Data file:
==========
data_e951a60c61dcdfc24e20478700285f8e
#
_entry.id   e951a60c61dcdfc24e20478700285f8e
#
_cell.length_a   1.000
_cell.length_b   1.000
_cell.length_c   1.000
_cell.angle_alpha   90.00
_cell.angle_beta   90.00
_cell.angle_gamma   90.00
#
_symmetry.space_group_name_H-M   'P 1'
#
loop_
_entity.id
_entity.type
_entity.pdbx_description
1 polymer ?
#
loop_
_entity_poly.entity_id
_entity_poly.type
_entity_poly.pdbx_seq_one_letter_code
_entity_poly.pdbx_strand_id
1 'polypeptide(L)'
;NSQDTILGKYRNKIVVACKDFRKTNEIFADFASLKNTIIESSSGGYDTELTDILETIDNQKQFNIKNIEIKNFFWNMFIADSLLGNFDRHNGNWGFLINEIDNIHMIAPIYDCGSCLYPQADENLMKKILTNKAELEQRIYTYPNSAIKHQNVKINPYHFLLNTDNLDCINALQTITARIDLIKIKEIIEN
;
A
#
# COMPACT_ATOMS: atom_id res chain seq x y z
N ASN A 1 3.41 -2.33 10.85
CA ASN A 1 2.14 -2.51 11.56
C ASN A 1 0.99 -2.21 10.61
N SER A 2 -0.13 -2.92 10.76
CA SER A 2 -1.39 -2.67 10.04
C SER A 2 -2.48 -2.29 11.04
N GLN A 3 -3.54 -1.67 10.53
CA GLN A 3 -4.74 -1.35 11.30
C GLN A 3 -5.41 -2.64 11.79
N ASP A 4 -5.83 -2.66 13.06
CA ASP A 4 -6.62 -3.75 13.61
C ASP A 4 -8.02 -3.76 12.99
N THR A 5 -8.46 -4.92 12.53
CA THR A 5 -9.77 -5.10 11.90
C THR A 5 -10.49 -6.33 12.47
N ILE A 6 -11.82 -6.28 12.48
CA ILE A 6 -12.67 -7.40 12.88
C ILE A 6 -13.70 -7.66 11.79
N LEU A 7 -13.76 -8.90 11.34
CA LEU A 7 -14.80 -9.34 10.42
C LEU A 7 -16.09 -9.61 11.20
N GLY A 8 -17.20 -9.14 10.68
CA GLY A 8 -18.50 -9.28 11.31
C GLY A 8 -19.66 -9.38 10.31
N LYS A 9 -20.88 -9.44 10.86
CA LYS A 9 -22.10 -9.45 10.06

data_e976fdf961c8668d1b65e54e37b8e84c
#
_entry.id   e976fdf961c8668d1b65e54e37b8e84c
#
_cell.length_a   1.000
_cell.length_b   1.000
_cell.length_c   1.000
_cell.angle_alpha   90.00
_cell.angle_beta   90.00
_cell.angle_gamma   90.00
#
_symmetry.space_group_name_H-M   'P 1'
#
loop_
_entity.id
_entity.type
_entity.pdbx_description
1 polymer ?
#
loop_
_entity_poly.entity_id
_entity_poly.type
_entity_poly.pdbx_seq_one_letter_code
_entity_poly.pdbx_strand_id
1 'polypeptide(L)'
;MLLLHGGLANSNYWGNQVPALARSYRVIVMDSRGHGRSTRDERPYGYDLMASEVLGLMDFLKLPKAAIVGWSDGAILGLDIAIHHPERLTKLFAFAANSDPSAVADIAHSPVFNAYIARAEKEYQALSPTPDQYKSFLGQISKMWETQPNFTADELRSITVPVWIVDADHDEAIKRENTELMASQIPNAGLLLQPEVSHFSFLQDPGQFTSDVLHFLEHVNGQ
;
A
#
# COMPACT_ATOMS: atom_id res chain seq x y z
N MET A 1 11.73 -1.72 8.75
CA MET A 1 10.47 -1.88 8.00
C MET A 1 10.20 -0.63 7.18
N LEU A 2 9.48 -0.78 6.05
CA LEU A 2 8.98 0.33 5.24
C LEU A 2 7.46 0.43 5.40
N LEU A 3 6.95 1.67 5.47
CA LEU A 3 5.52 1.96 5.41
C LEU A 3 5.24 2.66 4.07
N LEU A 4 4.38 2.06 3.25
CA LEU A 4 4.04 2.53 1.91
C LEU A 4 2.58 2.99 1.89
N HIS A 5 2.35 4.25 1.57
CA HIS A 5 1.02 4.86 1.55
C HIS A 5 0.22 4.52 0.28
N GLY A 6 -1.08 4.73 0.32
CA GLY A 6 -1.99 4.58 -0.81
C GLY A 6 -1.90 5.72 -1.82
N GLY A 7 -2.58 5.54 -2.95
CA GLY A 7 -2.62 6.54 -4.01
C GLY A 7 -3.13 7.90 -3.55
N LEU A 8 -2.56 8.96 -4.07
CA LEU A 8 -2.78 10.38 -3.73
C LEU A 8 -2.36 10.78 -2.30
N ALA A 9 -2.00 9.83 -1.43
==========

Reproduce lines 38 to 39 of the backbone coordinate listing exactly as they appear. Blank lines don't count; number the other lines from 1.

CA GLN A 3 -4.74 -1.35 11.30
C GLN A 3 -5.41 -2.64 11.79